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[Update]: Chan Peng Soon and Goh Liu Ying have won the silver medal for the mixed doubles! Though they did not win the final, they produced Malaysia’s second silver medal of the Rio Olympics, making it the best Olympic medal haul ever in the history of Malaysia! And of course, all of Malaysia is so proud of them. 😀
If you’ve not heard it already, Malaysia is guaranteed at least 2 more silver medals in this year’s Olympics because our mixed doubles badminton pair of Chan Peng Soon and Goh Liu Ying AND our men’s doubles pair of Tan Wee Kiong and Goh V Shem are in finals of their respective categories!!!!
But can many of us say we expected them to get this far? On one hand, we’re not exactly well known for doing well in the mixed doubles. Chan Peng Soon and Goh Liu Ying are actually the first Malaysian mixed doubles pair to ever qualify for the Olympics (first was in London 2012)! On the other hand, Tan Wee Kiong and Goh V Shem have been around for a while, but this is the first time they’ve ever made it to the Olympics, and even then, they had to fight really hard to scrape through.
In fact, before the Olympics, our Olympic Chef-de-Mission (the person in charge of our Olympics team), Tan Sri Mohamed Al Amin Abdul Majid mentioned archery but not our doubles teams as possible candidates for medals. So why did our doubles teams suddenly become so powerful?
Well we were interested, so we got in touch with former Olympic men’s doubles’ silver medalist, Cheah Soon Kit, who won together with Yap Kim Hock during the 1996 Olympics in the United States, (who also happens to be the uncle of CILISOS writer UiHua!) and asked him about our doubles’ teams and Malaysia’s badminton scene in general. He currently works with the national badminton team, and while he isn’t training the doubles teams per se, he has been involved in advising them in their preparation for the Olympics.
So why are our doubles teams doing well at the Olympics?
Mr Cheah actually gives us different reasons for the men’s and mixed doubles. For our mixed doubles, he says the reason that Chan Peng Soon and Goh Liu Ying are doing so well this time is because they’ve been very, very focused.
But wait, does that mean that our mixed doubles pairs have not been focused in the past? Well, Mr Cheah says we’ve not been focused in the past simply because we’ve never had a mixed doubles team as good as Peng Soon-Liu Ying before.
And even though they didn’t do so well during the London 2012 Olympics, they said that their experience at the previous Olympics helped them prepare for this one.
“It was our first Olympics and the expectations got to us. We did not play our best. This time, we will be better prepared.
Compared to four years ago, we understand each other better now and we’ve beaten some top players along the way. So, I believe we will have a good outing if we can settle down quickly.” – Chan Peng Soon, as quoted by The Star
But what about our men’s doubles pair of Tan Wee Kiong and Goh V Shem? Well, Mr Cheah believed that they have done well because they’ve been playing without the pressure of having to succeed.
“They are not the favourites in the Olympics. They just managed to qualify. Once they qualified, it was a relief for them already. Other (men’s doubles) pairs have a lot of pressure.” – Cheah Soon Kit, in an interview with CILISOS
Which is interesting because in last season’s English Premier League, eventual winners Leicester City also had very little pressure to succeed, and their no pressure approach is said to be one of the reasons of their success.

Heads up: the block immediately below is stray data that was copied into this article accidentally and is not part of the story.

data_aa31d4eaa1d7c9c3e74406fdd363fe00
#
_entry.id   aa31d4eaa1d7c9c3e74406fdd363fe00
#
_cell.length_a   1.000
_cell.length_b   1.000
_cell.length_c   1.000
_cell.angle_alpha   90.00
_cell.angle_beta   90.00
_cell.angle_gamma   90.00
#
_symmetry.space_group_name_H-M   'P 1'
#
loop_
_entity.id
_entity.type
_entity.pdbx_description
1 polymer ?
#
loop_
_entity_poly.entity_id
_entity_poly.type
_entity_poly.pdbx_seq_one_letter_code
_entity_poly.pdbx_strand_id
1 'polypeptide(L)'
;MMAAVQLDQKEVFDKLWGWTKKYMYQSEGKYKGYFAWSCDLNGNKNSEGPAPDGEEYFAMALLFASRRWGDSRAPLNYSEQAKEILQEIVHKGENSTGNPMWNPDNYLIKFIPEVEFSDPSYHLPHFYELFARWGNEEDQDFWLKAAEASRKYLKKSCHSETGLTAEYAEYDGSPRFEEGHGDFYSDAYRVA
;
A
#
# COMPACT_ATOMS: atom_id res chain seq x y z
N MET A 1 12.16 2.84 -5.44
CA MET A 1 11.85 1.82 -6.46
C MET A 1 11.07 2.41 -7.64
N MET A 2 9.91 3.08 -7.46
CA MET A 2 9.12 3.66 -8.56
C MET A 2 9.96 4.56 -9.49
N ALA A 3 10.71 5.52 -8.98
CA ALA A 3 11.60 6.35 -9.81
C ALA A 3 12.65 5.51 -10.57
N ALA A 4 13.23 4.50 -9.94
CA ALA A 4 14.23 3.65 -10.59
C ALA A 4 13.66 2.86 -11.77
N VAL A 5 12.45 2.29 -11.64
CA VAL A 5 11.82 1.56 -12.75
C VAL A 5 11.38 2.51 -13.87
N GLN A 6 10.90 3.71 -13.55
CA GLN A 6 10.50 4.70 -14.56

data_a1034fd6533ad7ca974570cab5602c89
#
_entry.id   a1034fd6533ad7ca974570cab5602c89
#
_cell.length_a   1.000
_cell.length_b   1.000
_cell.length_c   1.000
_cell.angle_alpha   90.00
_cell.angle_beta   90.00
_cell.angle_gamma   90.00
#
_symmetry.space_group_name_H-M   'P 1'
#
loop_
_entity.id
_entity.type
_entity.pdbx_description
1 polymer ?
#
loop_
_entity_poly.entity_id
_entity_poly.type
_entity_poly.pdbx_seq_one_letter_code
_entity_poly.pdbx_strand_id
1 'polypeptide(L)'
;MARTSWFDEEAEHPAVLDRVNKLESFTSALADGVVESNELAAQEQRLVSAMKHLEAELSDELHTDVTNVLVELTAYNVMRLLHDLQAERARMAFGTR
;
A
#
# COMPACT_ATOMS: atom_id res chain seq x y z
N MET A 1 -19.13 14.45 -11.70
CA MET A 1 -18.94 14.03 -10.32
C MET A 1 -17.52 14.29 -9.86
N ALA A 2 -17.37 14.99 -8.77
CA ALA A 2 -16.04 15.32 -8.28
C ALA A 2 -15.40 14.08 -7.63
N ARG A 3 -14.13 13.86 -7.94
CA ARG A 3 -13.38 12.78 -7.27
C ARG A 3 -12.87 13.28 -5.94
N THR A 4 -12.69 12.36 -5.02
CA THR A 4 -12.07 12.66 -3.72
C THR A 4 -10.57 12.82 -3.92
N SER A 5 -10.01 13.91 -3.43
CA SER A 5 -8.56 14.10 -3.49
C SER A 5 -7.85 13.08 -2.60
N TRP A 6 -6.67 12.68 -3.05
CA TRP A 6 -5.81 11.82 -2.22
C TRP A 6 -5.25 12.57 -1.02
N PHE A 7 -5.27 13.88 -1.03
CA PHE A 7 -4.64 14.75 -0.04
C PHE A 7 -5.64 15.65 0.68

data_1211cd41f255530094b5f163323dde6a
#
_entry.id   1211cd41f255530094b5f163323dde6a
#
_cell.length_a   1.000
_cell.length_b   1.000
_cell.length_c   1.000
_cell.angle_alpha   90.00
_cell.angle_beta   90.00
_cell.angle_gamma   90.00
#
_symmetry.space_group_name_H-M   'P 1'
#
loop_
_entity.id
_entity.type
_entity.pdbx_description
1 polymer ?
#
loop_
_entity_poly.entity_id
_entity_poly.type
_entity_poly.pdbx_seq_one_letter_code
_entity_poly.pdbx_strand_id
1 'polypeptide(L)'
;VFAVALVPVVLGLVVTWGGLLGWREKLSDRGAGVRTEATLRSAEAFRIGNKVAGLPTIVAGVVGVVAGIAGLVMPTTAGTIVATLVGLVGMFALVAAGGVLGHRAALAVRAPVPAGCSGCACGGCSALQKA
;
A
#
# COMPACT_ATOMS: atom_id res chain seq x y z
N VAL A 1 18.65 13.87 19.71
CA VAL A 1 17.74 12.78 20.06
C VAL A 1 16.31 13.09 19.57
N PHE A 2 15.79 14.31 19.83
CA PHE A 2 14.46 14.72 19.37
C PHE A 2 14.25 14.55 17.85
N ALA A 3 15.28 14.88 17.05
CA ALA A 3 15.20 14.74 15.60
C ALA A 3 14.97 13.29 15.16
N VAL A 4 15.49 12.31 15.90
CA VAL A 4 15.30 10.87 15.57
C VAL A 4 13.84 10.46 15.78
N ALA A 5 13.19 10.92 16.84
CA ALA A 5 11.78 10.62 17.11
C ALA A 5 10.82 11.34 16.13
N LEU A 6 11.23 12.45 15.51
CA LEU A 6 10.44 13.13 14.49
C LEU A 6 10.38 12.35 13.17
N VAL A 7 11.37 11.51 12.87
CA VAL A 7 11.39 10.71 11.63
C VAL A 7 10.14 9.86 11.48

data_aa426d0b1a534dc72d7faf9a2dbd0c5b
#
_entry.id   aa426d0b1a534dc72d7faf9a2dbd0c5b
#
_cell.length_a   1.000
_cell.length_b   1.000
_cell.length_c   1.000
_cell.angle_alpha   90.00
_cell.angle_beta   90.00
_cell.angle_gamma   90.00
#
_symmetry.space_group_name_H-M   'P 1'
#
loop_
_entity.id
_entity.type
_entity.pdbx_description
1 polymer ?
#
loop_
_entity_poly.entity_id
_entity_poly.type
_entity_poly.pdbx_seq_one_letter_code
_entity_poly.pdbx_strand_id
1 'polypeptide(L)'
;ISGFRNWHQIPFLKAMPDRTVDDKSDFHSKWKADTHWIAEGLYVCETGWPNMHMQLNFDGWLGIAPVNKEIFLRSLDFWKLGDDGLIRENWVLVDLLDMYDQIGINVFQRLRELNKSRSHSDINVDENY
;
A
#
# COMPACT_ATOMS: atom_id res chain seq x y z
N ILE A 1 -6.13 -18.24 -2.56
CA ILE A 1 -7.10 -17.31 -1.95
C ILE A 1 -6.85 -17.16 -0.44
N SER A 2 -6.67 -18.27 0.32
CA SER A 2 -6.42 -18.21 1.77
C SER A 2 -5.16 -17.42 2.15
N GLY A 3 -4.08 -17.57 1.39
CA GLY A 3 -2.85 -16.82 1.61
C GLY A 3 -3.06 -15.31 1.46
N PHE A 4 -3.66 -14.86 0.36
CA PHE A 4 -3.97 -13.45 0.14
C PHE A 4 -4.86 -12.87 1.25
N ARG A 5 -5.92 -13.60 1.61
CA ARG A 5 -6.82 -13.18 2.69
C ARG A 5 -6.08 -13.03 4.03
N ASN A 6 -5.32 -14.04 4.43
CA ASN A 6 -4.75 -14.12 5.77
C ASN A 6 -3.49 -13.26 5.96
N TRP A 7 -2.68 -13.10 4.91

But focus and pressure are the ones making the difference instead of skill? If that’s true, what does it actually take to be a good doubles badminton player nowadays?
Well, a good coach helps, amongst other things
“There’s a saying that a good player doesn’t necessarily become a good coach, and a good coach wasn’t necessarily a good player. But it would be great if the good coach was also a good player.” – Cheah Soon Kit
And he says this is the case because a good coach who was a good player would be able to share their experience with the players under them, especially when it matters most during the most tension of times.
“Badminton is not only about skill but mental preparation.” – Cheah Soon Kit
Mr Cheah also says that a doubles player definitely has to master the skills of badminton like speed and smashing but that’s what every pro badminton player already needs. A doubles game is also about how smart you play.
“You need to interact with your partner. You have to know each other’s strengths and weaknesses and complement each other.” – Cheah Soon Kit
He adds that other preparations include the tactical aspects like studying your opponents and knowing if you’re a pair that attacks more or defends more.
And of course, dealing with the pressure that comes at the top
You have to admit, the pressure can be huge. Imagine if you as a fan feel stressed from just watching, imagine those who are playing. In fact, there are articles that mention stress can affect a person, and in the right amount, it can actually be good!
Maybe that is the case for Peng Soon–Liu Ying and Wee Kiong–V Shem. But maybe what’s more amazing is how our champion, Lee Chong Wei, has carried the hope (and the massive pressure) of the whole nation for the the previous two Olympics, and still come back both times with a silver medal.
So as Lee Chong Wei enters the twilight years of his career, it seems apt that there are other Malaysian badminton players who are rising up to carry this pressure.
CILISOS thanks Cheah and Yap for their contribution (both to the country and this article), and wish our doubles teams all the best as they too embark on the journey to win Malaysia’s first Olympic gold medal. 😀
Cos we also feel kiasu that Singapore won theirs di.